Green groups are calling on the new Business Secretary Grant Shapps to ban fracking while his appointment has been broadly met with relief that he isn’t Jacob Rees-Mogg but concern that he may represent business as usual.
“Fracking is a red herring,” the think tank Green Alliance said in its list of priorities for the new government. “The UK should focus on electrification of the economy, not on further fossil fuel dependence.”
Ed Matthew, campaigns director at E3G, an independent think tank that aims to accelerate a global transition to a low-carbon future, said while it was too early to speculate what decisions the government might make in the coming days and weeks he said it would be “insane” to push through fracking.
“That vote literally tore the Conservative MPs apart and was one of the triggers for the downfall of Liz Truss,” he said. “For them to continue with that mission to re-open fracking would not only be super divisive but it would significantly risk their chances of being re-elected.”
Joe Tetlow senior political adviser, at the think tank Green Alliance, said Mr Shapps was known for his spreadsheets in Westminster “so he’ll know another rebellion on fracking is not a risk worth taking.”
“The reality is that the government needs local communities to approve fracking, and they don’t, so it isn’t going to get through anyway,” he added.
Only time will tell how the government will respond to a host of issues they’ve inherited from the previous administration from fracking to doubling down on north sea oil and gas to a bill that aims to scrap remaining EU laws, hundreds of which protect the natural world.
Prime Minister Rishi Sunak’s views on the importance of further exploration of the North Sea were made clear as chancellor but less is known about Mr Shapp’s views on energy.
Speaking at the Conservative party conference earlier this month, he told Conservative environmentalists that “if there’s one thing for certain we cannot carry on relying on, as the world has done so many times, on hydrocarbons.”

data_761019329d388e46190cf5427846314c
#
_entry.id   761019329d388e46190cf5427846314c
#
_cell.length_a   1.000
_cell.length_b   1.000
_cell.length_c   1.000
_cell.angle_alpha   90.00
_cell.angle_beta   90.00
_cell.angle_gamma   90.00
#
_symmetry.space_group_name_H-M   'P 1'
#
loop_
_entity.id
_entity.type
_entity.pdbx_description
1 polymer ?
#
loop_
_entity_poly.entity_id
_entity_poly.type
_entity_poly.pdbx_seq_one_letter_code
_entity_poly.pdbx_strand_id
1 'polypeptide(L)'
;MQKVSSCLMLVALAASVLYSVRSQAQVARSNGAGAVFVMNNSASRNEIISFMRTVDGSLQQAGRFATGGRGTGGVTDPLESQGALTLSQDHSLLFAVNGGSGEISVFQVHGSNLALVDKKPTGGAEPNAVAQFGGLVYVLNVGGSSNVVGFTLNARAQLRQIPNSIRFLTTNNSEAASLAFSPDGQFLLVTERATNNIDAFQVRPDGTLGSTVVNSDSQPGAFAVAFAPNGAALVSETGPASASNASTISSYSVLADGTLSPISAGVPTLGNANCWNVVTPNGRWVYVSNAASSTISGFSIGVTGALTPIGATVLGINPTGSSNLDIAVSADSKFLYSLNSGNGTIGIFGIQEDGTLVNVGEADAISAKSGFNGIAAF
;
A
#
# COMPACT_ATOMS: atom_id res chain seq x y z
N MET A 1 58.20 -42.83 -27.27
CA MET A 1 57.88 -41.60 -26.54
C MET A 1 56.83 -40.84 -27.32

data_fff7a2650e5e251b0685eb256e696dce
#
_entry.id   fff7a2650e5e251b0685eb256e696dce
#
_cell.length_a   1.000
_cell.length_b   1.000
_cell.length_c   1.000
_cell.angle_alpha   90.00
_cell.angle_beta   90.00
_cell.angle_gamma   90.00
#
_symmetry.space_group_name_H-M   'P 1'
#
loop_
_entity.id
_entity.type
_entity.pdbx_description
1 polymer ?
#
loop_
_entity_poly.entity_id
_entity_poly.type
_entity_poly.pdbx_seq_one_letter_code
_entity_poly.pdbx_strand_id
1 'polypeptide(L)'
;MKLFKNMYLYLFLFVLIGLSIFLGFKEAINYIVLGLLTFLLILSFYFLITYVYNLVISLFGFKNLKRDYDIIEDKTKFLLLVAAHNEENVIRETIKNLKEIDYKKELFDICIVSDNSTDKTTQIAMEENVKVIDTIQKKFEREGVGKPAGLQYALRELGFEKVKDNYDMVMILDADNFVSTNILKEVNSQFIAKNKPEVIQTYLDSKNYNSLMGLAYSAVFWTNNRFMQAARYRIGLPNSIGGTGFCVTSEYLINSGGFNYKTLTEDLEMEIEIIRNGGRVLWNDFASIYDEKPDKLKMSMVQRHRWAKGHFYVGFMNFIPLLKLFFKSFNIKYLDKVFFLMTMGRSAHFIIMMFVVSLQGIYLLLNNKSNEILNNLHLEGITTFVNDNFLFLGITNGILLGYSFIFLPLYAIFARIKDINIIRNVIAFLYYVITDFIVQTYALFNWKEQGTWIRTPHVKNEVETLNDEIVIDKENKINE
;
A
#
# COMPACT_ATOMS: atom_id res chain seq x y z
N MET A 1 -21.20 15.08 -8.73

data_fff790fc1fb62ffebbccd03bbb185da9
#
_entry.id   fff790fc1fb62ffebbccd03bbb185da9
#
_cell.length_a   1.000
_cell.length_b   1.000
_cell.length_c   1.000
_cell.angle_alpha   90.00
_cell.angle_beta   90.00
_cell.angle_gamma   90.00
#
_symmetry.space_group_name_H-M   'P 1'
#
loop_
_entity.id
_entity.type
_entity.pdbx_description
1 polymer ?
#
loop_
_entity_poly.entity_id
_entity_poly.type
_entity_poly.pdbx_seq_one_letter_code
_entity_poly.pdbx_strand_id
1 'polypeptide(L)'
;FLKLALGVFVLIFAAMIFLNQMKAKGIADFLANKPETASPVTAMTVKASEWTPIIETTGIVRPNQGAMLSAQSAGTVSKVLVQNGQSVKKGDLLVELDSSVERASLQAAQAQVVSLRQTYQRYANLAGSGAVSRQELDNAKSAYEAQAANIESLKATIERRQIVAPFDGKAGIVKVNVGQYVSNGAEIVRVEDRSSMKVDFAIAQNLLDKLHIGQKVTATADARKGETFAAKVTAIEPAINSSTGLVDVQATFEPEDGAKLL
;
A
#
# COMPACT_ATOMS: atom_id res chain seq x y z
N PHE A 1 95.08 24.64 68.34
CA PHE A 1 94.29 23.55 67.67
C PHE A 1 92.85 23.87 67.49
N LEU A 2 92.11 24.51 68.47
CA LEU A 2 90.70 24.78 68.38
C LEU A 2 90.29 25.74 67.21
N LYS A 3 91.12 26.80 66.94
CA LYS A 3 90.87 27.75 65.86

He championed the green industrial revolution in Britain and said that reaching net zero by 2050 was in the DNA of the Conservative party.
But he has also called onshore wind turbines an “eyesore,” and in the past reportedly said policies designed to reduce Britain’s carbon dioxide emissions had made the electricity generating sector less reliable and backed a report that warned of Christmas blackouts but reportedly included “misleading” claims.
The Sunak-backer became an MP in 2005 and previously served as Secretary of State for Transport under Boris Johnson, where his record has been broadly described as pro-environment. He was transport secretary when the government announced a plan to ban the sale of petrol and diesel cars by 2035, and later when it brought the deadline forward to 2030.
“At DfT, he oversaw the Transport Decarbonisation Plan, Jet Zero Strategy, uplifts in funding for active travel and was generally seen as pro-environment, but in a quite tech-optimist way,” said Mr Tetlow, of Green Alliance.
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More broadly Mr Shapps has generally voted with the government and against measures to prevent climate change, according to the website They Work For You. Last week, he voted against a Labour attempt to ban the return of fracking after Conservative MPs were ordered to vote the bill down or be stripped of the party whip.
And in the past he voted not to ban the burning of certain types of vegetation in almost all upland areas with peat soils in England and not to call on the government to implement a plan to eliminate the majority of transport emissions by 2030 while he was transport secretary.
Shadow Climate and Net Zero Secretary, Ed Miliband, said Mr Shapps was part of twelve years of Conservative “failure” that has contributed to energy insecurity and soaring energy bills.
While Caroline Lucas, the Green MP for Brighton Pavilion, told The Independent while she was glad to see “pro-fracking” Mr Rees-Mogg go it was “outrageous” that Mr Shapps, who said he thinks the effective block on onshore wind turbines be kept in place, is now in charge.
It remains to be seen how he will approach his new role.
The business department declined to comment and said more information on policies would be provided in due course.